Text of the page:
Sun Valley Residents: ‘We want the methane leak to stop’ – CALmatters

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Sun Valley Residents: ‘We Want The Methane Leak To Stop’ - CALmatters

Maria Madrigal has lived in Sun Valley, in the San Fernando Valley, for the last 33 years. Recently she learned that the Department of Water and Power (LADWP) Valley Generating Station — adjacent to her neighborhood — has been emitting a methane leak for several months. That is a big concern for her because she wasn’t aware of this.

Sun Valley Residents: ‘We Want The Methane Leak To Stop’ - CALmatters

“We were never told about the problem and for months we have been breathing in these toxic emissions,” said the 69-year-old woman. “I live two blocks from the towers and nobody bothered to come and tell us to protect ourselves.”

Sun Valley Residents: ‘We Want The Methane Leak To Stop’ - CALmatters

A few months ago Madrigal began to have dizziness and she thinks the problem worsens in the afternoon when she goes for a walk. She feels the current situation is very bad for her health because while she’s trying to protect herself from COVID-19, there’s another silent enemy attacking her.

Sun Valley Residents: ‘We Want The Methane Leak To Stop’ - CALmatters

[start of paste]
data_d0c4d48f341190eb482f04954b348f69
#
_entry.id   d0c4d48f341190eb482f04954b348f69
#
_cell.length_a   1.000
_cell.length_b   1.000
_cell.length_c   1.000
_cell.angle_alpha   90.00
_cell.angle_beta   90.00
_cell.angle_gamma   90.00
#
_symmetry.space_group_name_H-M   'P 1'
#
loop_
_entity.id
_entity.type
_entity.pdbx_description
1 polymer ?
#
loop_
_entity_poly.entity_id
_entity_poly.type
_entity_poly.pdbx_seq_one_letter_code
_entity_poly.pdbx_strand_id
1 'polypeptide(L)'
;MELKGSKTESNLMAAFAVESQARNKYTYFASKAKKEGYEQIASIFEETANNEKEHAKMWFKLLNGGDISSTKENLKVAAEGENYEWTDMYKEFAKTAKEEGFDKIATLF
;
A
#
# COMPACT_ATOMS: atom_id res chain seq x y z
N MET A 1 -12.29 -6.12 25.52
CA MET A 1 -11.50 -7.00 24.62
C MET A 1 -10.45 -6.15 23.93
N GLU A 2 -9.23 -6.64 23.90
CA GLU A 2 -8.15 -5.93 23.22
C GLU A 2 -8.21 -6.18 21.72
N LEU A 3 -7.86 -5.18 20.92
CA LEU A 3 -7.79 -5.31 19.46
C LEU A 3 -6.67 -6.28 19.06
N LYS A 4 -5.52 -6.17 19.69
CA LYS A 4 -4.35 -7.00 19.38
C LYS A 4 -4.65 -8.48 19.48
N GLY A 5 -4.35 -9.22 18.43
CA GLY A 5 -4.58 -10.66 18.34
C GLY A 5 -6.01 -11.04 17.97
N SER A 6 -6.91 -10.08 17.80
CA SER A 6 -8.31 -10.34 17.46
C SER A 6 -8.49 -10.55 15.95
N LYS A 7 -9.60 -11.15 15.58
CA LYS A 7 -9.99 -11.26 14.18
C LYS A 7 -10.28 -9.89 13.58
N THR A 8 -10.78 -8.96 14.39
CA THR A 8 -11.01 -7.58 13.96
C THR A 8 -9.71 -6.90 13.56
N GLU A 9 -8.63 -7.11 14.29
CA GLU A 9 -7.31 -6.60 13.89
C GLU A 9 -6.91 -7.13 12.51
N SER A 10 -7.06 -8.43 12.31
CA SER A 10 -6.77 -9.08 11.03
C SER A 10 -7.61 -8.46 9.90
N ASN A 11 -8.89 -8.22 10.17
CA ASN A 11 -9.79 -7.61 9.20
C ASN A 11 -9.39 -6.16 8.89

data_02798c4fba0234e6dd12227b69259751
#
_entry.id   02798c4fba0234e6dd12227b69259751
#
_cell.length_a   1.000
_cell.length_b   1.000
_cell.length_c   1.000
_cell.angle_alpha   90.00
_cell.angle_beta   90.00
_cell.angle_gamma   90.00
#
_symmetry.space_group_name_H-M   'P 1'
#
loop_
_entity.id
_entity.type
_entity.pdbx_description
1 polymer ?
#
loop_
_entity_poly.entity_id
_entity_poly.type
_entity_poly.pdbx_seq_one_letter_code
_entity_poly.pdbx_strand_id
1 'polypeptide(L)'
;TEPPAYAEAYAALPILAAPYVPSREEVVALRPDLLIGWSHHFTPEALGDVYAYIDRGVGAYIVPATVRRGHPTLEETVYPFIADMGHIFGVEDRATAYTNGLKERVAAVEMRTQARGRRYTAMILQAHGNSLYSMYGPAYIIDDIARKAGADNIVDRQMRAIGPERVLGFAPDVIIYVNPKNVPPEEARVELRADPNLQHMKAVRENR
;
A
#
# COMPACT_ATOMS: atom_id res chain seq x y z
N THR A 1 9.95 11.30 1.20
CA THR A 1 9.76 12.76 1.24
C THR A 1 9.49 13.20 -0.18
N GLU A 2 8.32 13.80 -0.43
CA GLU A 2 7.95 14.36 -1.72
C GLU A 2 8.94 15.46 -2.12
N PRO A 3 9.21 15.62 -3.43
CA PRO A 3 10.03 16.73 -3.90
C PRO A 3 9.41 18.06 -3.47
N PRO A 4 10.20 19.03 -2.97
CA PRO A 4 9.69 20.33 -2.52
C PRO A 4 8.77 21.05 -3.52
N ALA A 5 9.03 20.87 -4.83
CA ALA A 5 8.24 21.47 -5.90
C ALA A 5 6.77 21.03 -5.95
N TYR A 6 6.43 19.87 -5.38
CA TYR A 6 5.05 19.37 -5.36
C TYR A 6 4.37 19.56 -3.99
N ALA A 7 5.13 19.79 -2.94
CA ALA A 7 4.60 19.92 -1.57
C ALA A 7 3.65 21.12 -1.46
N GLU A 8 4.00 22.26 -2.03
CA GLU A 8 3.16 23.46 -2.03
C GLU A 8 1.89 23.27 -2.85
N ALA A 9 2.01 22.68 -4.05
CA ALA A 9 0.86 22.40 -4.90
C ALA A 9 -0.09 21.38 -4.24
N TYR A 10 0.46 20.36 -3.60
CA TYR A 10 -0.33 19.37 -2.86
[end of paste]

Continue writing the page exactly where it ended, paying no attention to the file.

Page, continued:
Sun Valley Residents: ‘We Want The Methane Leak To Stop’ - CALmatters
María Madrigal protests for clean air in her neighborhood. Photo by Andrés Rivera/Pacoima Beautiful

“I finally was able to buy my house and now where am I going to go? I can’t go anywhere. This problem must be solved ”, she said.

Sun Valley Residents: ‘We Want The Methane Leak To Stop’ - CALmatters

Carlos Regalado, another resident of the area, said that a while ago the LADWP said in a period of 10 years they planned to completely close the plant in Sun Valley or change it to a cleaner air method.

Sun Valley Residents: ‘We Want The Methane Leak To Stop’ - CALmatters

“And in exchange for their promise they do this. Methane is very bad because we cannot see it but it affects us all, ”said the 18 year-old man, who can see the plant that is affecting his neighborhood’s health every day from his apartment complex.